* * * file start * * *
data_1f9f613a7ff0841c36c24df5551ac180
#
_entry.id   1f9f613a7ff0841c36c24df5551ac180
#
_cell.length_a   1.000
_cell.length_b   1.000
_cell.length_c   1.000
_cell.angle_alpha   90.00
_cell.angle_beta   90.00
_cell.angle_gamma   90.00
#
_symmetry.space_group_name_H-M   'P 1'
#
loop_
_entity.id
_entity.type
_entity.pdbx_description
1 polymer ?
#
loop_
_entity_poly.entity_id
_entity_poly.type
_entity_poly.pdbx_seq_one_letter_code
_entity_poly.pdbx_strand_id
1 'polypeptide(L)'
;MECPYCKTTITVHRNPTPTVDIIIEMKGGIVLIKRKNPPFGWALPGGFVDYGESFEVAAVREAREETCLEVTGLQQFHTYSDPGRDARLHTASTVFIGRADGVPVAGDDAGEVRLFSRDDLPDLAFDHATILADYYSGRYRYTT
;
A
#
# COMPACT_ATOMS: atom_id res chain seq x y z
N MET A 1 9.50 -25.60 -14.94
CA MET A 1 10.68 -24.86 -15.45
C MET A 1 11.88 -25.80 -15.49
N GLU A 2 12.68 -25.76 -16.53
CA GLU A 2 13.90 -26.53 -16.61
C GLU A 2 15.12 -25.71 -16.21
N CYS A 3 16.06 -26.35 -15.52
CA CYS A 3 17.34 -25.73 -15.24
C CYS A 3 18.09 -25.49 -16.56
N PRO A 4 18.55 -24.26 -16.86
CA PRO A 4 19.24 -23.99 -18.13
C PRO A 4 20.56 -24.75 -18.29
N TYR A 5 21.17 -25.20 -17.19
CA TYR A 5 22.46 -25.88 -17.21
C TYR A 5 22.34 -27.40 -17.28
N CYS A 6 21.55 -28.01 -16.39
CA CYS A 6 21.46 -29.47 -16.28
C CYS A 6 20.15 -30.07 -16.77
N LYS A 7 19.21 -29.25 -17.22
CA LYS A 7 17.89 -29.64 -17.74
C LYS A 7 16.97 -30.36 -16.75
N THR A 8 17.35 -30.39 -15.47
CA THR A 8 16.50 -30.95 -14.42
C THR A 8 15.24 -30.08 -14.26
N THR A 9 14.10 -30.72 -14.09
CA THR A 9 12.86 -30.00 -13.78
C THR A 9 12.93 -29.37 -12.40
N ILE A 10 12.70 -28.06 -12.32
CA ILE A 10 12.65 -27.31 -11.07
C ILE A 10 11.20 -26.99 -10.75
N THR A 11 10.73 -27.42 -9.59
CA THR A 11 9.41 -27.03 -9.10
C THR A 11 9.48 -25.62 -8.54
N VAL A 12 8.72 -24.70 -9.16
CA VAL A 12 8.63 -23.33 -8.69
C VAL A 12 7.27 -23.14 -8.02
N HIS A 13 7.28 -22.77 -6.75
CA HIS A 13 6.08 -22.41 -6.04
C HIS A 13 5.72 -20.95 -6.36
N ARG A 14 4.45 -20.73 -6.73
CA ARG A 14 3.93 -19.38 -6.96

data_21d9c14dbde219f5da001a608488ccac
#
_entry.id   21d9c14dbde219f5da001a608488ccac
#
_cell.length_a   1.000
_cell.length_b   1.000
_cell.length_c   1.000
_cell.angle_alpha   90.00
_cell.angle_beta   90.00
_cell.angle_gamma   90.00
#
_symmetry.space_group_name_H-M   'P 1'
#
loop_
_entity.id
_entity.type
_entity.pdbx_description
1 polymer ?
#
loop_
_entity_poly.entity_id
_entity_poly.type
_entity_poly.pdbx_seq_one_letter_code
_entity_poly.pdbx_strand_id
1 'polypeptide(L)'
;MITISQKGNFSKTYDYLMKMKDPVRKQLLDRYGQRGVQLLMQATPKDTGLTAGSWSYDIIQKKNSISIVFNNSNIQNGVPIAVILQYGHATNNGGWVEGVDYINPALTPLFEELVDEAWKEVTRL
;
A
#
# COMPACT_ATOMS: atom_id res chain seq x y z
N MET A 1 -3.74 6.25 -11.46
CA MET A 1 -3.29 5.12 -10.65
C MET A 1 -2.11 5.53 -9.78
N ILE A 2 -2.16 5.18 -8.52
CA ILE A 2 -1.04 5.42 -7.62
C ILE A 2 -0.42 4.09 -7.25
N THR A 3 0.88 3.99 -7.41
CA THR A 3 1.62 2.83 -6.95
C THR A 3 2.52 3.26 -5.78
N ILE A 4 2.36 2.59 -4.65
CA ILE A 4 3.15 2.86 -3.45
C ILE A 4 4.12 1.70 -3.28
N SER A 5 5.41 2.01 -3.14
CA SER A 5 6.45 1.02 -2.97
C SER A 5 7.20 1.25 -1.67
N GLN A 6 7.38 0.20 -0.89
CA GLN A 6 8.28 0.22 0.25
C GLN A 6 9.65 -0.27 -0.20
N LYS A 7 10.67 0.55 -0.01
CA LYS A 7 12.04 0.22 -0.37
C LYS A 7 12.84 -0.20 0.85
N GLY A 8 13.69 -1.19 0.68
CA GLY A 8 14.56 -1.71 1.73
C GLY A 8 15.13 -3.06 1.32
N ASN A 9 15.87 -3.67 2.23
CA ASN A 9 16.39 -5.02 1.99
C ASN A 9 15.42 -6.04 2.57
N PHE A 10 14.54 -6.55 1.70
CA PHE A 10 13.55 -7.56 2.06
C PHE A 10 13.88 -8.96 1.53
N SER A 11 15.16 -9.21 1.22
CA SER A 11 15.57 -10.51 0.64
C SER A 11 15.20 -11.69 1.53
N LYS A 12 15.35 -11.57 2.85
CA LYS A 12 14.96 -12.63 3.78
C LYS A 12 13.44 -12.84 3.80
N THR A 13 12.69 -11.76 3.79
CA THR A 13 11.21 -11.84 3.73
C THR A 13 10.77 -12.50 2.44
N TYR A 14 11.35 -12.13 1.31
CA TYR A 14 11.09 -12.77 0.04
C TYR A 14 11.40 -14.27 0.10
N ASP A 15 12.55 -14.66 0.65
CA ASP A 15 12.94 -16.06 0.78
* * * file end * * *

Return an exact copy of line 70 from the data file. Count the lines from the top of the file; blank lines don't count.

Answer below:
N ARG A 14 4.45 -20.73 -6.73